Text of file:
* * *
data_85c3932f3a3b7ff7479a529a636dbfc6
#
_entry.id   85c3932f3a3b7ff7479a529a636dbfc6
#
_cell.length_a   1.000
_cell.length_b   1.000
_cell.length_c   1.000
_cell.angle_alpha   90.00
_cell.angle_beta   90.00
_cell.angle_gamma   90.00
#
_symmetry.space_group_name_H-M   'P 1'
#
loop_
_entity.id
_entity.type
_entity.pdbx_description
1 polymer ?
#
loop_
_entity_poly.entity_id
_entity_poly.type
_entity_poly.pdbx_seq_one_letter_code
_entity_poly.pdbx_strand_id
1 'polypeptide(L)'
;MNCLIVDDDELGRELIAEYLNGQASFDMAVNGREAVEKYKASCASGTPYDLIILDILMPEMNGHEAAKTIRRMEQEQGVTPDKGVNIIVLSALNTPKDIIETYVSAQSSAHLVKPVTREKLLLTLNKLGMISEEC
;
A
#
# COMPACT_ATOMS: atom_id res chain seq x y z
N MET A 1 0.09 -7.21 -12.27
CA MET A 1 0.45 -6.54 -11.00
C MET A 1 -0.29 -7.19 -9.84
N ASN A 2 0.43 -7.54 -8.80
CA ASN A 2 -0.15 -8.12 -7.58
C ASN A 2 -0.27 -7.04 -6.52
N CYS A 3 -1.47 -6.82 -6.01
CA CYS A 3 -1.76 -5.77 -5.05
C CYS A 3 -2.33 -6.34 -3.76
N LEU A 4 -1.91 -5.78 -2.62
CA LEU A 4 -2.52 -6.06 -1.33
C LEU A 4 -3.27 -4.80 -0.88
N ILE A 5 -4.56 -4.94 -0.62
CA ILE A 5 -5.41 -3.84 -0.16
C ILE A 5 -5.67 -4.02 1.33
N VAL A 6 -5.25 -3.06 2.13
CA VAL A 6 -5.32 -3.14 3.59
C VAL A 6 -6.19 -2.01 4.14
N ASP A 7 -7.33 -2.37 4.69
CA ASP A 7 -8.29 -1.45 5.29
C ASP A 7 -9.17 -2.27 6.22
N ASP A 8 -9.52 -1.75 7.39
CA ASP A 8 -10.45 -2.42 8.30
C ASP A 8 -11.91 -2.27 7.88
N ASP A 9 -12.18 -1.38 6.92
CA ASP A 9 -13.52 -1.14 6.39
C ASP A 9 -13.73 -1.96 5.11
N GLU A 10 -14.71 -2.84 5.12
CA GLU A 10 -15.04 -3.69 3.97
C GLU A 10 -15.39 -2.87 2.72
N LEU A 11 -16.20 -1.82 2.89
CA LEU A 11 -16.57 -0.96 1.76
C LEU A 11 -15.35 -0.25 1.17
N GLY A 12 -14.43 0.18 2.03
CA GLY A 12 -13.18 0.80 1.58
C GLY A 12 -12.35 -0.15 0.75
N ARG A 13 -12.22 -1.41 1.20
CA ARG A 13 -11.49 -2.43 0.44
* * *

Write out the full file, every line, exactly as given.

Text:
data_85c3932f3a3b7ff7479a529a636dbfc6
#
_entry.id   85c3932f3a3b7ff7479a529a636dbfc6
#
_cell.length_a   1.000
_cell.length_b   1.000
_cell.length_c   1.000
_cell.angle_alpha   90.00
_cell.angle_beta   90.00
_cell.angle_gamma   90.00
#
_symmetry.space_group_name_H-M   'P 1'
#
loop_
_entity.id
_entity.type
_entity.pdbx_description
1 polymer ?
#
loop_
_entity_poly.entity_id
_entity_poly.type
_entity_poly.pdbx_seq_one_letter_code
_entity_poly.pdbx_strand_id
1 'polypeptide(L)'
;MNCLIVDDDELGRELIAEYLNGQASFDMAVNGREAVEKYKASCASGTPYDLIILDILMPEMNGHEAAKTIRRMEQEQGVTPDKGVNIIVLSALNTPKDIIETYVSAQSSAHLVKPVTREKLLLTLNKLGMISEEC
;
A
#
# COMPACT_ATOMS: atom_id res chain seq x y z
N MET A 1 0.09 -7.21 -12.27
CA MET A 1 0.45 -6.54 -11.00
C MET A 1 -0.29 -7.19 -9.84
N ASN A 2 0.43 -7.54 -8.80
CA ASN A 2 -0.15 -8.12 -7.58
C ASN A 2 -0.27 -7.04 -6.52
N CYS A 3 -1.47 -6.82 -6.01
CA CYS A 3 -1.76 -5.77 -5.05
C CYS A 3 -2.33 -6.34 -3.76
N LEU A 4 -1.91 -5.78 -2.62
CA LEU A 4 -2.52 -6.06 -1.33
C LEU A 4 -3.27 -4.80 -0.88
N ILE A 5 -4.56 -4.94 -0.62
CA ILE A 5 -5.41 -3.84 -0.16
C ILE A 5 -5.67 -4.02 1.33
N VAL A 6 -5.25 -3.06 2.13
CA VAL A 6 -5.32 -3.14 3.59
C VAL A 6 -6.19 -2.01 4.14
N ASP A 7 -7.33 -2.37 4.69
CA ASP A 7 -8.29 -1.45 5.29
C ASP A 7 -9.17 -2.27 6.22
N ASP A 8 -9.52 -1.75 7.39
CA ASP A 8 -10.45 -2.42 8.30
C ASP A 8 -11.91 -2.27 7.88
N ASP A 9 -12.18 -1.38 6.92
CA ASP A 9 -13.52 -1.14 6.39
C ASP A 9 -13.73 -1.96 5.11
N GLU A 10 -14.71 -2.84 5.12
CA GLU A 10 -15.04 -3.69 3.97
C GLU A 10 -15.39 -2.87 2.72
N LEU A 11 -16.20 -1.82 2.89
CA LEU A 11 -16.57 -0.96 1.76
C LEU A 11 -15.35 -0.25 1.17
N GLY A 12 -14.43 0.18 2.03
CA GLY A 12 -13.18 0.80 1.58
C GLY A 12 -12.35 -0.15 0.75
N ARG A 13 -12.22 -1.41 1.20
CA ARG A 13 -11.49 -2.43 0.44